The contrast was notable in how Cedeno and Gorman were handled last season. They were the two big bats in the JC lineup. In August, Gorman was skipped over State College and promoted to Peoria, but Cedeno stayed until the end.

    #82775
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    Robert Reed
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    “Bob, could Luken Baker be added to this list? Dude looks like a Luke Voit clone. Must be the first name.”

    Fair question, gscott. If we swap out Urias for Baker, the HR average would indeed go up. But the trouble is, I don’t consider Baker to be a real prospect, having seen him play for Peoria last year. (And when I say “play” I mean stand around and be huge.) So I admit I didn’t give him much of a thought. Perhaps I’m pessimistic but he’s not in my top 40 Redbird prospects, and I wanted the six to all be among the better StL minor leaguers. Many guys on the Cardinal farm could have raised the overall HR average if I’d traded out Ramon Urias.

    “Aren’t Gorman and Baker the only serious power threats at this time? Maybe Thomas too now after last season. I guess several others could develop it as they mature and get stronger.”

    The mountainous Baker projects by Clay Davenport’s system as a 20-25 HR guy in his prime, cranny. Not one of the best in the Redbird system. On the other hand, Jhon Torres received the same Game Power grade at Fangraphs as Nolan Gorman. And in his Cardinal prospect chat, Baseball America’s Kyke Glaser said of Leandro Cedeno: “…he has as much raw power as anyone in the system, Gorman included.” When you have two other players in your system whose power is considered comparable in any way to Nolan Gorman’s, you’ve got something to look forward to.

    And both Dylan Carlson and Elehuris Montero are projected by Clay Davenport as 25-30 homer talents in their primes. We could quibble over terminology, but I consider 25+ homers to be a serious power threat. Also, you were right to mention Lane Thomas, as he projects to be a 25-homer bat at his best. (Very interesting guy, Lane Thomas. I look at him much like I looked at Tommy Pham 5 or 6 years ago. Clear talent, both at bat and afield, but can he stay healthy enough to self-actualize?)

    “Bob, your interest in Cedeno is encouraging. #15 is aggressive for him… but he has yet to show his best. I’d like to see a list of your prospect ranking. I might learn a thing or two.”

    Your wish, my command, Ny. (Approximate overall ranking in parentheses.)

    1) Reyes…(35)
    2) Montero…(40)
    3) Hudson…(50)
    4) Gorman…(55)
    5) Knizner…(65)
    6) Carlson…(90)
    7) Urias…(100)
    8) Nunez…(100)
    9) Helsley…(130)
    10) Herrera…(140)
    11) Lane Thomas…(210)
    12) Edmundo Sosa…(220)
    13) Arozarena…(230)
    14) Jhon Torres…(240)
    15) Leandro Cedeno…(250)
    16) Joerlin De Los Santos…(280)

    After that I have 28 other guys who matter, at this point. Those do not include either X-Large Luken Baker or Steven Gingery, due to injury. Bearing in mind that I only saw Baker one time, to me he didn’t move as well as Matt Adams either in the field or on the bases.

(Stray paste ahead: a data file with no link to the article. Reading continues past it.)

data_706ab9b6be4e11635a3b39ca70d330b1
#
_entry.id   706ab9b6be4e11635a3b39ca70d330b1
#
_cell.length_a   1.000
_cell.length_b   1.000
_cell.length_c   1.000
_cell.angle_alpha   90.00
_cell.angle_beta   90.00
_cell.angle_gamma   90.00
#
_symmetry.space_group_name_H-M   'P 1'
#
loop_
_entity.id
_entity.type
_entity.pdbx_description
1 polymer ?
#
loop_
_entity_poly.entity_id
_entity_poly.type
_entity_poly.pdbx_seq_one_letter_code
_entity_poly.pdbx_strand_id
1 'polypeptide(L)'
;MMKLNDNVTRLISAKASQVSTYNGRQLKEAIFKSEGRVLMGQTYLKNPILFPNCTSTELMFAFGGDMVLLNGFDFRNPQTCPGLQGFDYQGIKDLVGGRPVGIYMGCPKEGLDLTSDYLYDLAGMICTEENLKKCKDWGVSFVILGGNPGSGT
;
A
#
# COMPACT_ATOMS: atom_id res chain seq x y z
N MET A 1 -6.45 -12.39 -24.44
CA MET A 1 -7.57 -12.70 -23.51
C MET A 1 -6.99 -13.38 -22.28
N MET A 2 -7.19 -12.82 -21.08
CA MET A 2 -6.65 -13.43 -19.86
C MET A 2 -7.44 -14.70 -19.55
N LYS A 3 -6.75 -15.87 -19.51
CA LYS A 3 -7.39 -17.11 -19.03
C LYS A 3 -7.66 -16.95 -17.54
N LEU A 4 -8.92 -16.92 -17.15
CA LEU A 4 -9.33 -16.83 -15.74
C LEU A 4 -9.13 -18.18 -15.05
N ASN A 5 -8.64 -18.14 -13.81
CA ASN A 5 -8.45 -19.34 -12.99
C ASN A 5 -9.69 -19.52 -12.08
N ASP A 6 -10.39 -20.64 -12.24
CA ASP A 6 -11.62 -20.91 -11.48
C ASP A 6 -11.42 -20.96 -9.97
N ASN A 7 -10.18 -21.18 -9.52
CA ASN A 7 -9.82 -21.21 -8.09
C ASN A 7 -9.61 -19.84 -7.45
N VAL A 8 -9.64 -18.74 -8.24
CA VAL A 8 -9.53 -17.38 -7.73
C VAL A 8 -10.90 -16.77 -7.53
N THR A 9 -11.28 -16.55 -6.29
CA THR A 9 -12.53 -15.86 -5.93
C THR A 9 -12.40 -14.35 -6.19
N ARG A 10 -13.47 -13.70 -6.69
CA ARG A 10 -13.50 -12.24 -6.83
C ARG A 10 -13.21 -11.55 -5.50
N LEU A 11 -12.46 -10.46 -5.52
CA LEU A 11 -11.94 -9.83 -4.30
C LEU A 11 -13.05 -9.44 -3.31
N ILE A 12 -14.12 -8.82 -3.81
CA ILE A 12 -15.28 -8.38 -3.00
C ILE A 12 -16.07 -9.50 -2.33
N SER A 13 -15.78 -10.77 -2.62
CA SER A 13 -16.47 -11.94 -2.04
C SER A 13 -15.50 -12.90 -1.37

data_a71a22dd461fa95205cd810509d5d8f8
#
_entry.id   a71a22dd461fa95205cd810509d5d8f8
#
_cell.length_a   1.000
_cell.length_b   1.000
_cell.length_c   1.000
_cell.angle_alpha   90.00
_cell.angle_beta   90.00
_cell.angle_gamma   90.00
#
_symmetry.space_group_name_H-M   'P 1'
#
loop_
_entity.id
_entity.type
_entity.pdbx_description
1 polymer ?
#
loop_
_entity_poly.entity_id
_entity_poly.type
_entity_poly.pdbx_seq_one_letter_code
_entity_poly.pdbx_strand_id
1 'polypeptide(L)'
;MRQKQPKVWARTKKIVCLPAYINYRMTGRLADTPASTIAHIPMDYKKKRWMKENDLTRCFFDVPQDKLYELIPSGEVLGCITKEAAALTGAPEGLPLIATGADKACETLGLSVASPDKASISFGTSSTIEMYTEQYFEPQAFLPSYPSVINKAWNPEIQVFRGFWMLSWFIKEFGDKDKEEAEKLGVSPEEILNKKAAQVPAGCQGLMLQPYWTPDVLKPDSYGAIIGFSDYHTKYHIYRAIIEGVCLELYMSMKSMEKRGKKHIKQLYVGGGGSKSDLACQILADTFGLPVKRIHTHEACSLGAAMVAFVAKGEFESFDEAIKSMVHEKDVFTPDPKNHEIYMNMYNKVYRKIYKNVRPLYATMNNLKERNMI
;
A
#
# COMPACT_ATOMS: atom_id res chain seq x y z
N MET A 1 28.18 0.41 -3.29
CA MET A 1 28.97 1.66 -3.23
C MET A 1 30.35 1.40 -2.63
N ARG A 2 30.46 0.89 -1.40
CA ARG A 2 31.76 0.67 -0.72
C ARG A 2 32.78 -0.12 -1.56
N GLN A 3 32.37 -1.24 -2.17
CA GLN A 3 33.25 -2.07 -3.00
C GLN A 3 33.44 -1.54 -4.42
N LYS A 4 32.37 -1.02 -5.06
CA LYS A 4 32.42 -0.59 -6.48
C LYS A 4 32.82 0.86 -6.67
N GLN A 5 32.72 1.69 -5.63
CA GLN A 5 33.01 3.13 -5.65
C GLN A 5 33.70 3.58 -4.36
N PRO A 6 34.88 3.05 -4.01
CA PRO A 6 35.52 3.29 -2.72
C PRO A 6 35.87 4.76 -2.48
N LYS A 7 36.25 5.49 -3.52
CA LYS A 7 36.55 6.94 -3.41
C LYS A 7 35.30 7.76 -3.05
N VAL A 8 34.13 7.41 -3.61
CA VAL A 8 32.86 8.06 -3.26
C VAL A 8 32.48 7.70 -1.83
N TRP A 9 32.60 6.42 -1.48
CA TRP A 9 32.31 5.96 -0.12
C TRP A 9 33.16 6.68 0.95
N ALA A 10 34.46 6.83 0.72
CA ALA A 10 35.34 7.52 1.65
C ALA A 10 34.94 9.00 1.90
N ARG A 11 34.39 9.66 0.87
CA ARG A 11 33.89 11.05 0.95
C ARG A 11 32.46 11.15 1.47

Now maybe Baker’s a real hitter, but right now he looks to me like a guy who’ll need to be a REAL hitter — because at the MLB level even the bench bats usually need to offer some kind of defensive value. And REAL hitters, like Jose Martinez for instance, are few & far between.

    “I don’t like to rain on the parade, as I ranked Cedeno as a prospect this year, too. However, he is not invited to STEP Camp, which I do not consider a good sign. The reason that matters is that he is going to be Rule 5 eligible this coming winter. I don’t think he can move fast enough to make it before either being lost in the minor league Rule 5 draft or leaving via free agency.”

    Yeah, I can’t disagree, Brian. Leandro Cedeno losing his age 18 season to injury may have thrown off his timetable too much to be kept long term. It’s a risk incurred by signing those international kids at 16. If they move a little slowly through the system, they can get caught in a numbers crunch.

    But his bat forces me to rate him pretty highly within the organization. I really believe that in a different season, any teenager — who already has a track record of hitting success — batting .336 with a 1.001 OPS would have been much more highly publicized. (As opposed to not publicized one scintilla, ever, all year, by anyone, anywhere.) But the Birds had Gorman, and Nunez, and so many other interesting bats in 2018, esp. at the lower levels, that Cedeno went unnoticed.

    As a first basemen only in all probability, there’s no real defensive or baserunning value to speak of; but the publicly available metrics at Baseball Prospectus imply that he’s not some hulking oaf either. Anyway he’ll really need to hit…but that’s exactly what he’s done so far in his career. And he’ll need to regularly overcome a rather shaky BB/K combo…but that’s exactly what he’s also done so far.

    If he kicks Peoria’s butt at age 20 this year, I think the club finds a way to keep him. If on the other hand he’s merely a good-to-very-good hitter in Low-A, then the Cards likely lose Cedeno. Anyhoo, I look forward to watching him once or twice in 2019. Go Chiefs!